Science Fantasy’s first issue took me a while to acquire and this copy is not in the best condition, with a slightly rolled spine, but I’m glad to have it. I’m pretty sure (though I’ve not consulted professionally on the issue) that the shorter print runs of the UK magazines are responsible for this. Also, very few, if any science fiction magazines, made the trans-Atlantic passage as ballast while traveling east to west. Fortunately for the Swan group, they did so going from west to east.
(Yes, overstock was used as ship’s ballast from the US to the UK during the WWII era and some enterprising individuals obtained that ballast and sole those magazines and/or reproduced their contents. From Phil Stephenson-Payne’s Galactic Central: “Gerald G. Swan was one of the most enterprising of wartime publishers in Britain. Although he established his publishing company in 1938, he stockpiled his books rather than distributing them and thus had a supply of paper when it was rationed during the war. As a result he virtually cornered the magazine market and released hundreds of publications in all fields of fiction, all of irredeemably poor quality! Most of his inventory was compiled in the 1940’s from a mixture of home-grown “talent” and reprints from Columbia magazines, even though some of them were not printed until the 1960’s.” Not saying Gerald did this with the ballast, but he might have.) Full disclosure, I do not haver any of Gerald’s publications in the collection.
And now, Science Fantasy.
Published by Nova Publications as a companion to New Worlds, arguably the most influential UK science fiction magazine that had been championed by Michael Moorcock and was a foundation stone of the British New Wave.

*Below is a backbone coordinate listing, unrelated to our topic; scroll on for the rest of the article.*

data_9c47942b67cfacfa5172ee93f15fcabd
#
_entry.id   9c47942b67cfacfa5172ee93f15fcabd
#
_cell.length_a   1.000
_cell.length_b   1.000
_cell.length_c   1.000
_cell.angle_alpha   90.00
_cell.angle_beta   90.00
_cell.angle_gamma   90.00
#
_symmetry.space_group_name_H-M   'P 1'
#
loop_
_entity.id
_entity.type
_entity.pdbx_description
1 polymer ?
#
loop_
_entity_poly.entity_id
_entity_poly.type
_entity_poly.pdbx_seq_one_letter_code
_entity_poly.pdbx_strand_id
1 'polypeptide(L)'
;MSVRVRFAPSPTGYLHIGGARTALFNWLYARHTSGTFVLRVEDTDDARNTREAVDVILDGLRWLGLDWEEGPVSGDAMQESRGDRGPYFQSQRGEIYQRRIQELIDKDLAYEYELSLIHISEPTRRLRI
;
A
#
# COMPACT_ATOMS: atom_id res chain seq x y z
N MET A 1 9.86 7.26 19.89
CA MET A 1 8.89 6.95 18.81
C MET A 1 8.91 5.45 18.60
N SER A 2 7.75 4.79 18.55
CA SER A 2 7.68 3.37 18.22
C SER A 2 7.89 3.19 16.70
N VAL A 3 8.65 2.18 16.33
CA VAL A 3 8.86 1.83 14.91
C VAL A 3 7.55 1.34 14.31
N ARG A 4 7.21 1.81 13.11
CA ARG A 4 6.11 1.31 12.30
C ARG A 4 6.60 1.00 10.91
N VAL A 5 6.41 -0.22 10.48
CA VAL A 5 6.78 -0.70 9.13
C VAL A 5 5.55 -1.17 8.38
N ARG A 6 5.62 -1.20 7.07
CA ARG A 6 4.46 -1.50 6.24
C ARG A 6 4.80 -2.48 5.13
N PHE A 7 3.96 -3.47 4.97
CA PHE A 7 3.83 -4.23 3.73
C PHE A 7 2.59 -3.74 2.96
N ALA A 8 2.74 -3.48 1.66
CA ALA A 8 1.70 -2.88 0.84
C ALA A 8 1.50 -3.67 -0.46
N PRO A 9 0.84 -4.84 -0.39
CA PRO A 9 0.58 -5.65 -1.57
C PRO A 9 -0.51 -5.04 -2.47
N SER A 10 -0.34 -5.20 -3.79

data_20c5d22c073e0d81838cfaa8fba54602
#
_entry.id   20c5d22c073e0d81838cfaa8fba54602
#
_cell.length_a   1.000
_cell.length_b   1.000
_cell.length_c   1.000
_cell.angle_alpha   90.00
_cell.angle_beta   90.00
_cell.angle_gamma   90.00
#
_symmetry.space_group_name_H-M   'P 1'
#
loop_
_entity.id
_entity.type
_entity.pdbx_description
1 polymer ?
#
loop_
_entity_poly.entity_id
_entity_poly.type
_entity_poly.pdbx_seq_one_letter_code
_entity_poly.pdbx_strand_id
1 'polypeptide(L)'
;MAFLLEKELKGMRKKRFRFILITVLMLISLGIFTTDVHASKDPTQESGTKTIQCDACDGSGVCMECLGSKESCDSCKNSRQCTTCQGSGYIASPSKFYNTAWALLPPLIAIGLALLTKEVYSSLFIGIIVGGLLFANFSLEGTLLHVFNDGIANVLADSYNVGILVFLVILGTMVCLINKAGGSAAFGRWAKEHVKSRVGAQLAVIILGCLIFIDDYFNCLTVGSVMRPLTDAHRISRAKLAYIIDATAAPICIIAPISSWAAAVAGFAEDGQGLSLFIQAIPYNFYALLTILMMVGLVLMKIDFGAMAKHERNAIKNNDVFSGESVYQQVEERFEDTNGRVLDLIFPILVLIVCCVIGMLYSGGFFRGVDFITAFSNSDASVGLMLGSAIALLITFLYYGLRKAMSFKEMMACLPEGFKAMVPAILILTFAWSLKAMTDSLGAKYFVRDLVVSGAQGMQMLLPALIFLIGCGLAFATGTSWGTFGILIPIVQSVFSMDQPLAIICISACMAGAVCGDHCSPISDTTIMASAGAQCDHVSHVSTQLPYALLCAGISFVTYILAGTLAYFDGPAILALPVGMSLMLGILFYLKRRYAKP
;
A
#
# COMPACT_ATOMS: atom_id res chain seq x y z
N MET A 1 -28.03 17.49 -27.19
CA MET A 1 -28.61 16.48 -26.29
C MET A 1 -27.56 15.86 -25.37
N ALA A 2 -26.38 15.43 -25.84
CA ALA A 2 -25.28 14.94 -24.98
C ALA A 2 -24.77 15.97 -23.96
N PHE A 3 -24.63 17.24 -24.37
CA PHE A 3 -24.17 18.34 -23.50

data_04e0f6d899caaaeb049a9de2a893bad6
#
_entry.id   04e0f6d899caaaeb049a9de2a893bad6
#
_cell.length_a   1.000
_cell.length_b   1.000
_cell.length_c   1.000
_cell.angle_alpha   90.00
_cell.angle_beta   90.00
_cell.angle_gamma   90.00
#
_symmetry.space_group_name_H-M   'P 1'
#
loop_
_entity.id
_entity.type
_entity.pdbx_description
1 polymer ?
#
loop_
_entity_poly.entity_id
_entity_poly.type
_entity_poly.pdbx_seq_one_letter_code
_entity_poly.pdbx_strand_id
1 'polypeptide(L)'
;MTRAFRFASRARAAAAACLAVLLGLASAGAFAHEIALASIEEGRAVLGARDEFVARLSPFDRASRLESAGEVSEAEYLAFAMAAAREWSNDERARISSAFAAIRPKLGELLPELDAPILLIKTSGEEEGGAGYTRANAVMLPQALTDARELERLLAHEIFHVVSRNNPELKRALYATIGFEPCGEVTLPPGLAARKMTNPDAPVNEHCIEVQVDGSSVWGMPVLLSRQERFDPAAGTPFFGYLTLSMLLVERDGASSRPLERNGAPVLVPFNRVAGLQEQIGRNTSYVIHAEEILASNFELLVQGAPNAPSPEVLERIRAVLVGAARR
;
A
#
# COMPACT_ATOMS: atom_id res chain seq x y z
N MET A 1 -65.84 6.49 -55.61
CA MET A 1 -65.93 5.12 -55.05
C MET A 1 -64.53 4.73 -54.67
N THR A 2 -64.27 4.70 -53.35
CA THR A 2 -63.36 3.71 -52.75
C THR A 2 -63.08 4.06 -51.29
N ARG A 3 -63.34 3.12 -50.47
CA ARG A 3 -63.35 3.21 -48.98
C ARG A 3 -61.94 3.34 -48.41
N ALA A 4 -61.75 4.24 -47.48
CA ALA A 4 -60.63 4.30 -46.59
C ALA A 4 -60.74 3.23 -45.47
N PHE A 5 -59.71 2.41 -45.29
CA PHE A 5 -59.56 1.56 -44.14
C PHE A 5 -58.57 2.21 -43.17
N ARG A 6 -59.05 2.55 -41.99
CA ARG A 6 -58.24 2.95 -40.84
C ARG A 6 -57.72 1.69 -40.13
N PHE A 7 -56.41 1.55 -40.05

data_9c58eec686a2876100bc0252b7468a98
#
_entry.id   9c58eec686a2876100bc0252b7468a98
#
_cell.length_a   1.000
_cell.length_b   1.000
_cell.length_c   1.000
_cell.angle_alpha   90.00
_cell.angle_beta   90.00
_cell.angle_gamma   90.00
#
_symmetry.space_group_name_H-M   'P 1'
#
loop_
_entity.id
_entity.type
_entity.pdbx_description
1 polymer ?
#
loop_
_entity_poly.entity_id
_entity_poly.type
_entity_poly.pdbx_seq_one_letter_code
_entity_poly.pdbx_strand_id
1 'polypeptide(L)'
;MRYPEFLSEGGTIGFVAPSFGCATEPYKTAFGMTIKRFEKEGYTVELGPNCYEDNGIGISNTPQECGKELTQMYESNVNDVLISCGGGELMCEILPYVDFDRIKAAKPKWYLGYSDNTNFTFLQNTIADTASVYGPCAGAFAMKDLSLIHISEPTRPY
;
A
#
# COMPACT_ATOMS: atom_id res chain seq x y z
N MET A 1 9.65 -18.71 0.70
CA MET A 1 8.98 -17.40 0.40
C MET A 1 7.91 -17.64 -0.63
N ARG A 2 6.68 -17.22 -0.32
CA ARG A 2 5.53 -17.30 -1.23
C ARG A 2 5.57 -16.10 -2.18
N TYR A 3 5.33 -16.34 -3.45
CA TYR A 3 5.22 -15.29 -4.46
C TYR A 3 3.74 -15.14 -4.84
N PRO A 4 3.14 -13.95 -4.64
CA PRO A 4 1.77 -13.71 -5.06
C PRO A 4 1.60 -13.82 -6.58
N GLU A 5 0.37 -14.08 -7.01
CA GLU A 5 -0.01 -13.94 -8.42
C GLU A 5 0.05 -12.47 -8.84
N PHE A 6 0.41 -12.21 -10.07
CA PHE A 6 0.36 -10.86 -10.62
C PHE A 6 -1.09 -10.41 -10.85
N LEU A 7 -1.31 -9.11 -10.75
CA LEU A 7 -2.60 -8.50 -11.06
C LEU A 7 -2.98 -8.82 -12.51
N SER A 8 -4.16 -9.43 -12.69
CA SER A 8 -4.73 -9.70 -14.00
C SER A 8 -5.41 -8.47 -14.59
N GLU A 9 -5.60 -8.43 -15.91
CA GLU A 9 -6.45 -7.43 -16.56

There seems to be little difference between the two magazines in terms of content, despite the suggestion of the magazine’s title. The SF Encyclopedia notes that it published longer material as its primary distinction.
Science Fantasy was originally edited by Walter Gillings a fan publisher (who’d edited the earlier Tales of Wonder from 1937), shortly followed by Ted Carnell, who’s name looms large in UK Science Fiction (and who also published the anthology series New Writings in SF, which has grown to some 30 volumes, plus three “best ofs” (New Writings in SF1, 1964 – New Writings in SF30, 1973). Carnell was followed by Kyril Bongfiglioli, Harry Harrison, Keith Roberts and J.G. Ballard for an issue.
The magazine was produced irregularly, originally intended as quarterly but quickly became bi-monthly for a period of time. After a few years it was renamed Impulse, and shortly after that change, again renamed to SF Impulse, which was itself merged into New Worlds. That magazine would briefly be retitled as New Worlds and SF Impulse in March of 1967.
Science Fantasy’s other claim to fame is that it was one of the few UK magazines that had multiple foreign editions, those being Canadian, Australian and New Zealand, making it one of the very few titles available under its own edition in that country.
The cover for this first issue reminds me very much of Larry Niven’s Kobold, though of course it was published well before the “Brennan-Monster” was a twinkle in Larry’s eye, though seeing it might have inspired.